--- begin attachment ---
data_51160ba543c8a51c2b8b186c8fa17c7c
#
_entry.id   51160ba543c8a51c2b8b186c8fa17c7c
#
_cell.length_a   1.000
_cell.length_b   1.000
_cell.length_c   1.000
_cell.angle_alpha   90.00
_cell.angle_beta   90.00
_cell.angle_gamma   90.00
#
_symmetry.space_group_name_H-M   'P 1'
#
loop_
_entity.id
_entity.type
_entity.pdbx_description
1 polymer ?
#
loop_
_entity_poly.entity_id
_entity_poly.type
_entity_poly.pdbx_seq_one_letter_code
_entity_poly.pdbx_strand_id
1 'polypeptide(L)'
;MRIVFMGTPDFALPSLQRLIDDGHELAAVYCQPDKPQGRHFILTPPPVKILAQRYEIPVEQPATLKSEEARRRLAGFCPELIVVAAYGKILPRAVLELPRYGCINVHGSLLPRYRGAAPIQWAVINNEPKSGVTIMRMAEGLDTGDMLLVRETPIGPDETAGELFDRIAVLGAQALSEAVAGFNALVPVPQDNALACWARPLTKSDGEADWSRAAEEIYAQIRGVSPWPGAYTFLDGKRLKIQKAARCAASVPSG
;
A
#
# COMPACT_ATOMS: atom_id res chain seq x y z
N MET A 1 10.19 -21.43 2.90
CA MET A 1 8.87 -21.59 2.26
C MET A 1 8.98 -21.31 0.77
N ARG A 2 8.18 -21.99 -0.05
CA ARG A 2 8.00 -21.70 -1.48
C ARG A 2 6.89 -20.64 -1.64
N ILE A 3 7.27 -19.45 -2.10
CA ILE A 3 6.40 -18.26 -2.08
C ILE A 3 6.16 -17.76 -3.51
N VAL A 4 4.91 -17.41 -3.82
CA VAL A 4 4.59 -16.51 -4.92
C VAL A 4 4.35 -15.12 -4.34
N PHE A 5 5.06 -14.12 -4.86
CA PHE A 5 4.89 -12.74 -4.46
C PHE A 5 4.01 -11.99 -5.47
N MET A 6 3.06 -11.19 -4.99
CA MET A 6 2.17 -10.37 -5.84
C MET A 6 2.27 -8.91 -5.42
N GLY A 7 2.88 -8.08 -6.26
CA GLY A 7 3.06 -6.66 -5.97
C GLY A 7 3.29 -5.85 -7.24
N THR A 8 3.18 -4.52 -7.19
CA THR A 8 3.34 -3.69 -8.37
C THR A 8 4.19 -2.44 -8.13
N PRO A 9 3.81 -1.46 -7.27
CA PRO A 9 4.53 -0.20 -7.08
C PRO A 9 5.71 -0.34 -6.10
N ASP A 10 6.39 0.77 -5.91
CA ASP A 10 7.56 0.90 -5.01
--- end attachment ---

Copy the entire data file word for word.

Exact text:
data_51160ba543c8a51c2b8b186c8fa17c7c
#
_entry.id   51160ba543c8a51c2b8b186c8fa17c7c
#
_cell.length_a   1.000
_cell.length_b   1.000
_cell.length_c   1.000
_cell.angle_alpha   90.00
_cell.angle_beta   90.00
_cell.angle_gamma   90.00
#
_symmetry.space_group_name_H-M   'P 1'
#
loop_
_entity.id
_entity.type
_entity.pdbx_description
1 polymer ?
#
loop_
_entity_poly.entity_id
_entity_poly.type
_entity_poly.pdbx_seq_one_letter_code
_entity_poly.pdbx_strand_id
1 'polypeptide(L)'
;MRIVFMGTPDFALPSLQRLIDDGHELAAVYCQPDKPQGRHFILTPPPVKILAQRYEIPVEQPATLKSEEARRRLAGFCPELIVVAAYGKILPRAVLELPRYGCINVHGSLLPRYRGAAPIQWAVINNEPKSGVTIMRMAEGLDTGDMLLVRETPIGPDETAGELFDRIAVLGAQALSEAVAGFNALVPVPQDNALACWARPLTKSDGEADWSRAAEEIYAQIRGVSPWPGAYTFLDGKRLKIQKAARCAASVPSG
;
A
#
# COMPACT_ATOMS: atom_id res chain seq x y z
N MET A 1 10.19 -21.43 2.90
CA MET A 1 8.87 -21.59 2.26
C MET A 1 8.98 -21.31 0.77
N ARG A 2 8.18 -21.99 -0.05
CA ARG A 2 8.00 -21.70 -1.48
C ARG A 2 6.89 -20.64 -1.64
N ILE A 3 7.27 -19.45 -2.10
CA ILE A 3 6.40 -18.26 -2.08
C ILE A 3 6.16 -17.76 -3.51
N VAL A 4 4.91 -17.41 -3.82
CA VAL A 4 4.59 -16.51 -4.92
C VAL A 4 4.35 -15.12 -4.34
N PHE A 5 5.06 -14.12 -4.86
CA PHE A 5 4.89 -12.74 -4.46
C PHE A 5 4.01 -11.99 -5.47
N MET A 6 3.06 -11.19 -4.99
CA MET A 6 2.17 -10.37 -5.84
C MET A 6 2.27 -8.91 -5.42
N GLY A 7 2.88 -8.08 -6.26
CA GLY A 7 3.06 -6.66 -5.97
C GLY A 7 3.29 -5.85 -7.24
N THR A 8 3.18 -4.52 -7.19
CA THR A 8 3.34 -3.69 -8.37
C THR A 8 4.19 -2.44 -8.13
N PRO A 9 3.81 -1.46 -7.27
CA PRO A 9 4.53 -0.20 -7.08
C PRO A 9 5.71 -0.34 -6.10
N ASP A 10 6.39 0.77 -5.91
CA ASP A 10 7.56 0.90 -5.01